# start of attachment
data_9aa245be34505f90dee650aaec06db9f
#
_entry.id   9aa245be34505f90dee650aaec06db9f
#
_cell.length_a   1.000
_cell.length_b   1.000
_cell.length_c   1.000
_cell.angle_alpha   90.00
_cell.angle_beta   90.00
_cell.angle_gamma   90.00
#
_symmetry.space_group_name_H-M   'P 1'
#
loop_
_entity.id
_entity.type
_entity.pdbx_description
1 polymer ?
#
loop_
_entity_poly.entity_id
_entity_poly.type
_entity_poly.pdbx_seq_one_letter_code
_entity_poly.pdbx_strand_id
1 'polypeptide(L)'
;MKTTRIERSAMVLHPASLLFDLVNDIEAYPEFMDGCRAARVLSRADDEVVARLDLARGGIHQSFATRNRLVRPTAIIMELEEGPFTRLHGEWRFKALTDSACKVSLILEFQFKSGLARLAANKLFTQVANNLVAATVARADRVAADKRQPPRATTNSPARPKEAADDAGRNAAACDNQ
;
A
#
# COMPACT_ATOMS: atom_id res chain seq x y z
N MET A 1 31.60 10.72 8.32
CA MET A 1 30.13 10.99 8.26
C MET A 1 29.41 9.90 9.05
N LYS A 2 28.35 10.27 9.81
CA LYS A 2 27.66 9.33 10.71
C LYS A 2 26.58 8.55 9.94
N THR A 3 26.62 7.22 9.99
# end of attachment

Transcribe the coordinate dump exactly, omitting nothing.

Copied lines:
data_9aa245be34505f90dee650aaec06db9f
#
_entry.id   9aa245be34505f90dee650aaec06db9f
#
_cell.length_a   1.000
_cell.length_b   1.000
_cell.length_c   1.000
_cell.angle_alpha   90.00
_cell.angle_beta   90.00
_cell.angle_gamma   90.00
#
_symmetry.space_group_name_H-M   'P 1'
#
loop_
_entity.id
_entity.type
_entity.pdbx_description
1 polymer ?
#
loop_
_entity_poly.entity_id
_entity_poly.type
_entity_poly.pdbx_seq_one_letter_code
_entity_poly.pdbx_strand_id
1 'polypeptide(L)'
;MKTTRIERSAMVLHPASLLFDLVNDIEAYPEFMDGCRAARVLSRADDEVVARLDLARGGIHQSFATRNRLVRPTAIIMELEEGPFTRLHGEWRFKALTDSACKVSLILEFQFKSGLARLAANKLFTQVANNLVAATVARADRVAADKRQPPRATTNSPARPKEAADDAGRNAAACDNQ
;
A
#
# COMPACT_ATOMS: atom_id res chain seq x y z
N MET A 1 31.60 10.72 8.32
CA MET A 1 30.13 10.99 8.26
C MET A 1 29.41 9.90 9.05
N LYS A 2 28.35 10.27 9.81
CA LYS A 2 27.66 9.33 10.71
C LYS A 2 26.58 8.55 9.94
N THR A 3 26.62 7.22 9.99